"We must take this painful step to withdraw from large portions of the West Bank. There are millions of Palestinians in this region. If they vote, this will become a binational state, and if not—an apartheid state." These words were spoken by Israeli Defense Minister Ehud Barak during a recent speech at Bar-Ilan University. Many prominent Israelis, including former Prime Minister Ehud Olmert, have consistently made the apartheid analogy. A walk through the West Bank shows that Barak's words come many years too late—the apartheid future Barak warns his people of is already here. How has Israel, 62 years after its birth, found itself in this reality? According to the Palestine Chronicle, the answer is found in three systems of oppression: (1) The prolonged occupation and colonization of Gaza and the West Bank, including East Jerusalem; (2) The system of racial discrimination against Palestinian citizens of Israel; and (3) the persistent denial of the U.N.-sanctioned rights of the Palestinian refugees to return to their homeland. Despite the Obama administration's efforts to halt colonization in the West Bank with "no exceptions," Israel continues to build without restriction and cuts off Palestinian cities and families from each other, particularly in East Jerusalem. Approximately 24,145 Palestinian homes have been destroyed. In addition, hundreds of Israeli checkpoints strangle movement, nonviolent protesters languish in Israeli prisons without charge, and access to water, education, electricity, and other basic necessities is greatly restricted. Prospects for just negotiations are almost nonexistent. Fortunately, an international grassroots movement committed to drawing attention to Israel's apartheid practices has gained traction. This week, people around the world will participate in the 6th Annual Israeli Apartheid Week and call for Boycott, Divestment, and Sanctions against Israel. BDS, the movement so instrumental to ending South African apartheid, calls for people to refrain from buying Israeli goods, dissolve contracts with companies and institutions complicit in Israeli apartheid, and push for governmental sanctions against Israel until it grants Palestinians their basic human rights. Eleven days separate the election victory of the South African Nationalist Party on a platform of apartheid on May 26, 1948, and the declaration of the state of Israel on May 15, 1948, yet history has run a different course in both locations, placing one indigenous population on the road to equality and the other in a state of perpetual subjugation. A reevaluation of what went right in South Africa, and what went terribly wrong in Israel, therefore seems to be completely in order. Even those that fought and lived against apartheid, like Nelson Mandela, have sided with the Palestinians and called for an end to the Israeli apartheid system: "The UN took a strong stand against [South African] apartheid. ... But we know too well that our freedom is incomplete without the freedom of the Palestinians. During this week, Columbia is working with other New York organizations and universities to showcase a series of events to raise awareness of the plight of the Palestinian people. Today on Columbia's campus, there will be a mock Apartheid Wall to highlight the eight-meter-high segregation wall that cuts through the West Bank. On Tuesday, expect a joint lecture by Ben White, author of "Israeli Apartheid: A Beginner's Guide," Anjali Kamat, producer for Democracy Now!, and Andrew Kadi, human rights activist with Adalah-NY. You might ask why busy Columbia students would spend their weekends building a mock wall and organizing for this week. The answer is twofold: as tax payers who fund the Israeli occupation, with about seven million dollars a day (even in this economy), we are complicit in allowing this to happen with our money. We believe this issue is one of the most urgent of our time. While some may try to distort the meaning of this week, and label it as anti-Semitic or fueled by hate, we wish to clarify: this week is motivated by love and respect for human rights and social justice everywhere and for all people, something that Palestinians have been denied for far too long. Tanya Keilani is a student in the Graduate School of Arts and Sciences. Dayana Khatib is a student in the School of General Studies. Rahim Kurwa is a student in the Graduate School of Arts and Sciences. Alaa Milbes is a student in the Graduate School of Arts and Sciences. Aseel Najib is a Columbia College first-year. Yasmina Rajani is a Columbia College sophomore. Fatimah Rimawi is a Barnard College first-year. Alaa Saleh is a first-year in the School of Engineering and Applied Science. Matt Swagler is a student in the Graduate School of Arts and Sciences. Randa Wahbe is a student in the Mailman School of Public Health. Maryam Zohny is a student in the School of International and Public Affairs.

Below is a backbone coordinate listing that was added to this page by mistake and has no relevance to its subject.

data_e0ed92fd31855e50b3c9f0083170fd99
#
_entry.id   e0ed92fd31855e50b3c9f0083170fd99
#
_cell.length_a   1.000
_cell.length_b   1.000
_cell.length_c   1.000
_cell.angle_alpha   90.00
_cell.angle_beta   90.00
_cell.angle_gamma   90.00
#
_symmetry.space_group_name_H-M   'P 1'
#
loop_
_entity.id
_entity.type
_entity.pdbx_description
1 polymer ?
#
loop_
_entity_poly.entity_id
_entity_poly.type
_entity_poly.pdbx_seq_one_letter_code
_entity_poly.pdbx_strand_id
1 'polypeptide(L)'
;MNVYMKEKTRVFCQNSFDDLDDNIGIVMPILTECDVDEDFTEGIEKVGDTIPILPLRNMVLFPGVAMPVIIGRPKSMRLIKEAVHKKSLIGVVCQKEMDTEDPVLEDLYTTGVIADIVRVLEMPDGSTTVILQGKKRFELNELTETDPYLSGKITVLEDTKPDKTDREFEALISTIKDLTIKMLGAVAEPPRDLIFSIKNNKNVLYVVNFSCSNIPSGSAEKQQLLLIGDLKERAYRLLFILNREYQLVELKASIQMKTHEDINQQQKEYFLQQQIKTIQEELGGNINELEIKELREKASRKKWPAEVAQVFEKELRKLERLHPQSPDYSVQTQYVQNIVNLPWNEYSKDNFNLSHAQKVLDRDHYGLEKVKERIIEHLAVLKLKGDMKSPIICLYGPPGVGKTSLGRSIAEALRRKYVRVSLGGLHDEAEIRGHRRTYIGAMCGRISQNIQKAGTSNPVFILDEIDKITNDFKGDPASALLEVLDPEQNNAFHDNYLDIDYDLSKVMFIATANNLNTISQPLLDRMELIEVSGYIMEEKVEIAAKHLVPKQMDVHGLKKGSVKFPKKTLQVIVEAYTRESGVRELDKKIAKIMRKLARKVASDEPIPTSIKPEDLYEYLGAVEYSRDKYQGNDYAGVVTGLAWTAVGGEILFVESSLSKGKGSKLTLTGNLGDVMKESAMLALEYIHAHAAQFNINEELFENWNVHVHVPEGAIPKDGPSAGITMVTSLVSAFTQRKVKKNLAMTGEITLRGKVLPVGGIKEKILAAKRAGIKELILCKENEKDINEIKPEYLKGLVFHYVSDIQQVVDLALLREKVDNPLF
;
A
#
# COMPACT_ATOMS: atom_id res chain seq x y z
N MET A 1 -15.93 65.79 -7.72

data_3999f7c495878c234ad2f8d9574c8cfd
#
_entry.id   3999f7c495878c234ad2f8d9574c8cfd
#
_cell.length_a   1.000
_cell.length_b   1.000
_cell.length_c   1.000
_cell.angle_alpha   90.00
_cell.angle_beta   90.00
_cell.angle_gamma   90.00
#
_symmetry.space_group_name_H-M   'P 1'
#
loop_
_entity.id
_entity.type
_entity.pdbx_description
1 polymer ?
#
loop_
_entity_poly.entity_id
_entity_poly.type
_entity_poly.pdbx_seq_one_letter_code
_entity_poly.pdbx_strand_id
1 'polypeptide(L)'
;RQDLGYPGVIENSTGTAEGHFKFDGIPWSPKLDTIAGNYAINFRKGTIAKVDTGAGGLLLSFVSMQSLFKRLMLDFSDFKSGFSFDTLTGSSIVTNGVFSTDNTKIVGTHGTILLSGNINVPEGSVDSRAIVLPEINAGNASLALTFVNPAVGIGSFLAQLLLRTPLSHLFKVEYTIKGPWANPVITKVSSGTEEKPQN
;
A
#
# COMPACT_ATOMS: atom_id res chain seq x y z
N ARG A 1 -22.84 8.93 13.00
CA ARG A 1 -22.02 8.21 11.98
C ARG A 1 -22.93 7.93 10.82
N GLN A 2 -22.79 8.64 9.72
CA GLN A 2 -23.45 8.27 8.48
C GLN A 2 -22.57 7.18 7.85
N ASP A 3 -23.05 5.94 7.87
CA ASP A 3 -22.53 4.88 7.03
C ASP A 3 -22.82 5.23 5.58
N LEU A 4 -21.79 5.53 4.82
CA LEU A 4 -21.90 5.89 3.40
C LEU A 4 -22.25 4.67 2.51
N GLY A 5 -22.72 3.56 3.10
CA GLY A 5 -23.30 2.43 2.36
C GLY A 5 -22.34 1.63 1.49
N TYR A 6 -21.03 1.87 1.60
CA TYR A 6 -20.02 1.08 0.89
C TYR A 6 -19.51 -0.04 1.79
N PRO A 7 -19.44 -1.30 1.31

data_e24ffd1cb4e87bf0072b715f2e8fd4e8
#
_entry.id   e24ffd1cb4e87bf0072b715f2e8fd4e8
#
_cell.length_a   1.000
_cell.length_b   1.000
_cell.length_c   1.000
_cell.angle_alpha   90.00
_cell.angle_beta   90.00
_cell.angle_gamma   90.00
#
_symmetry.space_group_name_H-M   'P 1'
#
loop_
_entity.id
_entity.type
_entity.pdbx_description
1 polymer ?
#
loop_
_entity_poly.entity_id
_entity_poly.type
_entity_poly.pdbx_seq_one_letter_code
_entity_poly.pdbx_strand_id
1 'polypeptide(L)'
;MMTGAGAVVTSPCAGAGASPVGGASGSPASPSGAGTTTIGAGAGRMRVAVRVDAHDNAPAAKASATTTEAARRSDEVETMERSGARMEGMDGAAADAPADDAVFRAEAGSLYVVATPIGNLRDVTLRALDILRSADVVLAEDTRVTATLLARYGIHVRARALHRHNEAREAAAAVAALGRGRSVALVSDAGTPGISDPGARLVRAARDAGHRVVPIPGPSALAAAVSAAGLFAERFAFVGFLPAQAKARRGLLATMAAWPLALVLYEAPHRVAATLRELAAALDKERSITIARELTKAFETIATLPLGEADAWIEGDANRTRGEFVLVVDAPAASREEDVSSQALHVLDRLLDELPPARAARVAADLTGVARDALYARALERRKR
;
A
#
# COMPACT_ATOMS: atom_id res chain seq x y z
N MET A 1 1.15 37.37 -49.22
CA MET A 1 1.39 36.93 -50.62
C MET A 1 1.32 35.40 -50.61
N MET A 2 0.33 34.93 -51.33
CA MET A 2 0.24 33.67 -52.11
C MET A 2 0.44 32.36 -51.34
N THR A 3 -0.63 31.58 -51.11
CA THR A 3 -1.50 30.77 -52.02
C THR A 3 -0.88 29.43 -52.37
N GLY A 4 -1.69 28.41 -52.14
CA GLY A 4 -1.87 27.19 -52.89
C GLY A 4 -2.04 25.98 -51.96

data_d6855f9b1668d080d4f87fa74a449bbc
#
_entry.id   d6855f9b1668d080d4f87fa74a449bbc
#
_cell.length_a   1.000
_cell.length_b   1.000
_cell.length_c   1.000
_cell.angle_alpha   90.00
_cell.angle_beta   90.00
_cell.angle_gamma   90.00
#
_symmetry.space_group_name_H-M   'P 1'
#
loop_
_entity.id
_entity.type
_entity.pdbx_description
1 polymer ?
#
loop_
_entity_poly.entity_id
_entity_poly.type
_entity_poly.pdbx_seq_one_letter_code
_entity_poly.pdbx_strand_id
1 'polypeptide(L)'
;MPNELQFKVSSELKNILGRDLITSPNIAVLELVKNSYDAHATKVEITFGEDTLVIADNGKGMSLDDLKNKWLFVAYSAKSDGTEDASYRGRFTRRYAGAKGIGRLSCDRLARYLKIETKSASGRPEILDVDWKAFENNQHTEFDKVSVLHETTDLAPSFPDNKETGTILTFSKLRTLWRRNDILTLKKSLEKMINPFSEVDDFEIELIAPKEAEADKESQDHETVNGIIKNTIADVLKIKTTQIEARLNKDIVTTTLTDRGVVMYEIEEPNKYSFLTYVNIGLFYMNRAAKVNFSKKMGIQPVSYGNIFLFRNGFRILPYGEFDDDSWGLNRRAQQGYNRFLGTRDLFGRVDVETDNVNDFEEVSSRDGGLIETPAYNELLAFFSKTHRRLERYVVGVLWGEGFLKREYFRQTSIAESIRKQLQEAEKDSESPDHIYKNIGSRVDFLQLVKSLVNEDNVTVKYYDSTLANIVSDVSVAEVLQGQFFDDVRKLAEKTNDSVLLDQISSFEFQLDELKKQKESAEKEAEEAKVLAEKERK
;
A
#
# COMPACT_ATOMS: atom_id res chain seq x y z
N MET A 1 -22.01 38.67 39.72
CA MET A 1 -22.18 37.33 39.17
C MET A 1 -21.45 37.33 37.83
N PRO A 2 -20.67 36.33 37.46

Columbia Spectator Staff